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Which Are the Most Protein-packed Nuts?

Protein is an essential part of everybody’s diet. Proteins are present in every cell in the human body and are often referred to as the building blocks of life. Proteins are made up of three groups of amino acids and play a critical role in building and repairing bones, muscles, cartilage, and tissue.

In short, protein is vital. 

A lack of protein can lead to various consequences, such as hair loss, nail breakage, loss of muscle mass, weakened bones, and poor growth in children, to name a few. But keeping up with your protein intake can be difficult, especially for those who limit or abstain from meat. 

An excellent snack and great protein source are nuts. In addition to providing you with protein, many nuts contain healthy fats and serve as a convenient snack for an on-the-go lifestyle.

So, which nuts have the most protein and come with the best benefits? Let’s find out. 

Table of Contents

9 Protein-Filled Nuts

Which nuts have the most protein? If you’re in a rush, there’s no need to worry. Below is a quick glimpse at the nuts with the most protein, ranked from most to least. 

  1. Peanuts
  2. Almonds
  3. Pistachios
  4. Cashews
  5. Pine nuts
  6. Walnuts
  7. Hazelnuts
  8. Brazil Nuts
  9. Pecans
  10. Macadamia Nuts

To learn more about each of these nuts, including the exact protein content and what makes them healthy for you, continue reading below.

protien filled nuts

Peanuts

Peanuts are one of the most common nuts, even though they’re entirely unrelated to the family of tree nuts. These nuts grow in the ground, making them the exact opposite of the former group. 

Peanuts are a part of the legume family. If you’ve never heard that name before, the legume family includes lentils, soy, and beans.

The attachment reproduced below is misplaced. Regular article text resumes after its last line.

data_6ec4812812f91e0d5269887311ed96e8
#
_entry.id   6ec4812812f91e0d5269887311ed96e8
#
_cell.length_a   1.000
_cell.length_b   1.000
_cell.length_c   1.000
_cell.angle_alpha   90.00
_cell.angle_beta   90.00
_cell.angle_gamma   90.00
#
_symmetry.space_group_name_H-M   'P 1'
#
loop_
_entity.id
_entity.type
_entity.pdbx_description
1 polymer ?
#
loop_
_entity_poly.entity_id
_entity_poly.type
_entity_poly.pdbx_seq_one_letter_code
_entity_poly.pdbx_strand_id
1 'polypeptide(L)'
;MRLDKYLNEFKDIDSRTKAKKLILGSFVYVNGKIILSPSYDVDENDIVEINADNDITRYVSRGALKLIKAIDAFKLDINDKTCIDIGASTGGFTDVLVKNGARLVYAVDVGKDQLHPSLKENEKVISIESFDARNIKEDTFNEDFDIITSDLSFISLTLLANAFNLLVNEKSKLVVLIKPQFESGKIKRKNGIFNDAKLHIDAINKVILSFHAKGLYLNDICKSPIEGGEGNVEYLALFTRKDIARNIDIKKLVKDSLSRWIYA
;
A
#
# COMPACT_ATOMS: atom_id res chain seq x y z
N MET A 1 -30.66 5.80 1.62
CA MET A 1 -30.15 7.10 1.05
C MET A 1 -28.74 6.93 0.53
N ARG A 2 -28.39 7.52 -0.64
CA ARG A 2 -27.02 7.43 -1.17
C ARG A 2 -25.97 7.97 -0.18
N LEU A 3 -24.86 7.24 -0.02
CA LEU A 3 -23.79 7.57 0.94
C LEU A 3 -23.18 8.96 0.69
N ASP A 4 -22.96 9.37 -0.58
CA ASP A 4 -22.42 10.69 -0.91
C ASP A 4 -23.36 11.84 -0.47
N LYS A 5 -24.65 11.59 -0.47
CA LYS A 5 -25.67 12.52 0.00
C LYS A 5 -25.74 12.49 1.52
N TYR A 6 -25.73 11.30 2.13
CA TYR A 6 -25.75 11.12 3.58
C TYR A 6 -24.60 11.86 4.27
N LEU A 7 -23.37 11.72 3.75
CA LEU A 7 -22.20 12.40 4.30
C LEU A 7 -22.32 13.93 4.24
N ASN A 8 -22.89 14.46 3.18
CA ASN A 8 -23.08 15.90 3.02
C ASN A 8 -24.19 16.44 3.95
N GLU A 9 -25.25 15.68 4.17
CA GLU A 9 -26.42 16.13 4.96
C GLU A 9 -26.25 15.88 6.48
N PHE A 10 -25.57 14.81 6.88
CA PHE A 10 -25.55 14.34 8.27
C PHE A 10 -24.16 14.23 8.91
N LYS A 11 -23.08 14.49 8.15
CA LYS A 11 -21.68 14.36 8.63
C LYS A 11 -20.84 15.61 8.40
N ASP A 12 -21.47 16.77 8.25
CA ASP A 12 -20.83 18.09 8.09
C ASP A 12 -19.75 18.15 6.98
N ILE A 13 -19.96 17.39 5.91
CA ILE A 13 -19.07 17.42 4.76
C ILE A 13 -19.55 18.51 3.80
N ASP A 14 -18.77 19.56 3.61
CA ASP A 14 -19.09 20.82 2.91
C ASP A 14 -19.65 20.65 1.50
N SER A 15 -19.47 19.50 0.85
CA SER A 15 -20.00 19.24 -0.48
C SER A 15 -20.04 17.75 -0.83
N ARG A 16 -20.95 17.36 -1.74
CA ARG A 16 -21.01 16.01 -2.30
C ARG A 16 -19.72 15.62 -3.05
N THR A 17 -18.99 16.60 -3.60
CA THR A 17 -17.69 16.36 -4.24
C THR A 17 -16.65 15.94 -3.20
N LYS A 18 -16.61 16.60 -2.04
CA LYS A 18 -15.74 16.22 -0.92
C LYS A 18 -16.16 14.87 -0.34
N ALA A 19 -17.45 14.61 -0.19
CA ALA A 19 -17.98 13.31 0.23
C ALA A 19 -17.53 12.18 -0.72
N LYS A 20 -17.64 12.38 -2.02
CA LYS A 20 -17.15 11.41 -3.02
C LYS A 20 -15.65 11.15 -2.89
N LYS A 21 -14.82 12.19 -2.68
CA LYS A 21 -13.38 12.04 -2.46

Of all the nuts on our list, peanuts have the highest amount of protein per quarter cup with about 7.3 grams. In addition to their high protein content, peanuts are also high in good fats. They make an excellent snack for low-carb diets, and their high fiber content can be beneficial for digestion. 

Another pro about peanuts is the impressive number of vitamins and minerals. Included in the lengthy list are:

  • Folate
  • Manganese
  • Vitamin E
  • Biotin
  • Niacin
  • Copper
  • Phosphorus
  • Magnesium

Peanuts are noted by experts as great for issues like heart disease, weight loss, and lowering cholesterol. 

On the flip side, peanuts are a common allergy for people to have. About 4.6 million people in the United States deal with this allergy, which can be deadly. 

Although peanuts have good fats that provide energy, their high-fat content can be harmful if consumed in excess. Processed peanuts can also contain significant amounts of sugar. So always enjoy your peanut butter in moderation.

Almonds

Like the peanut, the almond is another natural food parading as a nut, when, in fact, it comes from an entirely different category. Almonds are seeds that come from the almond tree. A quarter-cup of almonds contains 7 grams of protein. 

Almonds

Almonds closely follow peanuts in terms of protein, and they’ve put up quite the fight to share popularity with peanuts in recent years. Almonds are a quick and easy snack, and like peanuts, they’re often made into spreads called almond butter. 

These seeds have a high level of unsaturated fat, which can help improve blood cholesterol. They’re also full of vitamin E, fiber, and magnesium. The seed does an impressive job of providing a full feeling without the harmful fats and carbs, which makes them handy for weight loss

While almonds can help with weight loss, eating too many of them can make someone gain weight. It’s wise to monitor your serving size. Additionally, the oils found in almonds can cause acne breakouts for anyone with sensitive skin. 

Pistachios

Pistachio nuts come from the pistacia vera, a tree from Western Asia. Pistachios have been around for an incredibly long time, but modern advances have helped us better understand the benefits that these nuts provide.

Pistachios have about 6 grams of protein per quarter cup. Protein makes up about 20 percent of the weight of pistachio, and that percentage allows the nut to positively impact muscle growth, memory, energy, and more.